Although codfish cakes, browned, crisp and fluffy, were a Sunday morning tradition in most New England families, pie was an everyday 'must have' at the breakfast table.

By the mid-1890s, pie was quickly going out of fashion, along with almost everything else on the morning menu touched on above. This was because more and more Americans were travelling abroad and were noticing that other countries they had visited were eating what were called "Continental breakfasts". And as with clothing styles, fashion(as depicted below from an 18th century advertisement)etiquette and mannerisms, these New England travelers brought those ideas back here to the East coast.

It was quickly becoming fashionable for those returning from abroad to denounce pie as "provincial", and none of these people wanted to be thought of as unsophisticated, now that they visited France or England.

Big breakfasts were out and one must do as they do in Paris, and not Paris, Maine either. So instead of trying to convert our French friends to enjoying pie for breakfast, they surrendered their birthright and permitted themselves to Parisian trends.

But we can't blame these visits abroad for the diminishing and generational big breakfasts. Nope, New Englanders were beginning to rush their lives in the world of society to the point "...when we began to measure our progress by the rate of speed at which we could move and began to think that because we could get around ten or a dozen times faster than our grandfathers, we were that much better than they were, pie as a morning dish was doomed. For nobody had time to eat a decent breakfast."

It used to be said that the absence of pie would have been more noticeable than the scarcity of the Bible.

E.B. White once wrote:

To foreigners, a Yankee is an American.
To an American, a Yankee is a Northerner.
To a Northerner, a Yankee is an Easterner.
To an Easterner, a Yankee is a New Englander.
To a new Englander, a Yankee is a Vermonter.
And to a Vermonter, a Yankee is someone who eats pie for breakfast.


It isn't hard to understand what would have been the most popular pie for the breakfast either. Considering apple, berry, pumpkin and mince pies were popular at all times of days and seasons, then it is easy to assume that whatever was leftover from the previous day would have been enjoyed the following morning.

Now for that age-old question of whether or not New Englanders are known for cheese with apple pie.

In short, absolutely!

As seen above, cheese was at the table for breakfast and would have been available at all meals as well. There is no need to dig deep into journals, articles, research or published essays for common sense to apply here. New England was known for the best Cheddar cheese in America. New England was known for the best apples and apple bi-products in America. It is a natural affiliation that the two would have been combined many, many times over in just as many ways.

No, Cheddar cheese was NOT melted over an apple pie. Apple pie was always eaten hot from the oven, unless leftovers were had the following morning.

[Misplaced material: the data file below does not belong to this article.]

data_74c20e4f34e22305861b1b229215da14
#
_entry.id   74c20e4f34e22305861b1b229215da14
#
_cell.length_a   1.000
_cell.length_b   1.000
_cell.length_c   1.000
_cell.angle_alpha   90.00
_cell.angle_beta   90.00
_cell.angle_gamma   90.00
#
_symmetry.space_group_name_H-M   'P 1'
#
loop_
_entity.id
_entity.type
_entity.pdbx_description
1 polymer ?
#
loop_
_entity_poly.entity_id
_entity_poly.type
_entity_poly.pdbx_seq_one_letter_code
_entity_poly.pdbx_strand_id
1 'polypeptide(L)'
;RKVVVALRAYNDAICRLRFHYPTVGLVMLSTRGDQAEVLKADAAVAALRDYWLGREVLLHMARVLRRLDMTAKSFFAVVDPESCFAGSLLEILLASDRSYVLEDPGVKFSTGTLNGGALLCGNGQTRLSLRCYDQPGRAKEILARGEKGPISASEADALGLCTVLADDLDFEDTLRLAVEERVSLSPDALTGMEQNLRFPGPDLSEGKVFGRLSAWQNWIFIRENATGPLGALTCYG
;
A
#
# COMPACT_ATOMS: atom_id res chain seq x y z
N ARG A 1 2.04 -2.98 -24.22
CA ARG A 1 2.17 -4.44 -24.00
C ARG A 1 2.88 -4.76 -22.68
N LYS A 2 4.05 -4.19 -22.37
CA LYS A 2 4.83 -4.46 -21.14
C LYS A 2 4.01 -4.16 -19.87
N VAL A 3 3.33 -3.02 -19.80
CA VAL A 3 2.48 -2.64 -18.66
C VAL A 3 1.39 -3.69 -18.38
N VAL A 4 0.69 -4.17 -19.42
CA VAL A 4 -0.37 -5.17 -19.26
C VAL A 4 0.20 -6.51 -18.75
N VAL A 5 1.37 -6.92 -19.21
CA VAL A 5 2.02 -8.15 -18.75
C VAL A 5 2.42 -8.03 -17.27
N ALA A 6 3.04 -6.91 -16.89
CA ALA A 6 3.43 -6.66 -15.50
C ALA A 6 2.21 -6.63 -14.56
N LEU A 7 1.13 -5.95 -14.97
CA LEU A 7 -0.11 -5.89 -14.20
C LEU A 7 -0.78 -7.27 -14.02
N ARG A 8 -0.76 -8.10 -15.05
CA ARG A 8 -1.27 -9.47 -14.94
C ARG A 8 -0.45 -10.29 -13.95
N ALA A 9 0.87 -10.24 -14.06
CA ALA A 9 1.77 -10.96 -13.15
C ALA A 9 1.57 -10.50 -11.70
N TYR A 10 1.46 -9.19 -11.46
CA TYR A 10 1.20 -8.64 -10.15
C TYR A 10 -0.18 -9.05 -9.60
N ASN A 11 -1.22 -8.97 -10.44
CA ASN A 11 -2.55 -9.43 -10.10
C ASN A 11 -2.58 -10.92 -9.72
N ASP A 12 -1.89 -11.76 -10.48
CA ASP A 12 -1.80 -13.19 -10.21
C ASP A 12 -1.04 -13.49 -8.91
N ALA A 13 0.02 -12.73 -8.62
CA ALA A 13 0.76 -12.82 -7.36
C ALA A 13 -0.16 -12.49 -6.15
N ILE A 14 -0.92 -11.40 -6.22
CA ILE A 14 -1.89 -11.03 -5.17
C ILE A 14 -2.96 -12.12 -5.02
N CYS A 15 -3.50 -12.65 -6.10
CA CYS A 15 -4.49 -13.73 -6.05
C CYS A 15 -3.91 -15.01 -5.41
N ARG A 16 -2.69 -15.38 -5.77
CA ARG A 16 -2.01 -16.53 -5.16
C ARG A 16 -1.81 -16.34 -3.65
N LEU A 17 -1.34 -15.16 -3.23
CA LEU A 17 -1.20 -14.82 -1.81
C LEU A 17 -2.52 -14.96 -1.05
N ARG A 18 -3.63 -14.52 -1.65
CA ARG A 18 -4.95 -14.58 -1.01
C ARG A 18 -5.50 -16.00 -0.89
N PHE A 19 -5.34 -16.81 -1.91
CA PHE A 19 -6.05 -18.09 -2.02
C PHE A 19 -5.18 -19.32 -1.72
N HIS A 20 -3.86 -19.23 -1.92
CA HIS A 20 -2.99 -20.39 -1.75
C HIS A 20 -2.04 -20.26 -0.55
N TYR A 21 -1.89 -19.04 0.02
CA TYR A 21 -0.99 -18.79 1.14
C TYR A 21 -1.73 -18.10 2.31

It is funny when I read that some food historian gives the reason why Cheddar and apple pie were eaten together. They go on to say the saltiness of the cheese offsets the sweetness of the apples and crunchiness of the pie crusts. I would much rather tell it like it is, rather than act as though I am a food connessieur with an ego to boost. Simply and plainly, both were in homes of old all the time and it was only natural for BOTH to be consumed together.

About the image of cheese melting over apple pie now. American cheese was not added and melted over apple pie untildu the 1960s and '70s. Although good in its' own right, there is still nothing better than taking a bite of sharp Cheddar, followed by a forkfull of warm apple pie, sans any ice cream...NOT NEEDED!

There probably isn't any rhyme or reason behind this post. I didn't give you any dates that pie was first served at the New England breakfast table, nor any specific person who could be identified as starting it. I gave you no certain pie that graced any identifiable table from any given region in "Yankee-land". Heck, I am not even able to specify any entry that proves only Cheddar cheese was served with apple pies from days gone by.

Sometimes common sense dictates proof. I have scoured every cookbook printed in New England from the first printed to the 1800s from New England. I have hundreds of journals and diary entries from dozens of Yankees since the 17th century. I am a 30 year New England food historian that craves the true beginnings of our "kitchen culture" and am a proud 7th genertion Mainah' and 11th generation Yankee, whose family have been both backwoods families and coastal progeny. And the bottom line is we have enjoyed pies for breakfast since the beginning, but this has all been lost to time and changing, culinary climates.

And Cheddar cheese with apple pie is about as Yankee as you can long as it is not melted over the top.!


A fitting epilogue to this post would be:

Why did New Englanders formerly eat "great pies" for breakfast?

Because they had great things to do!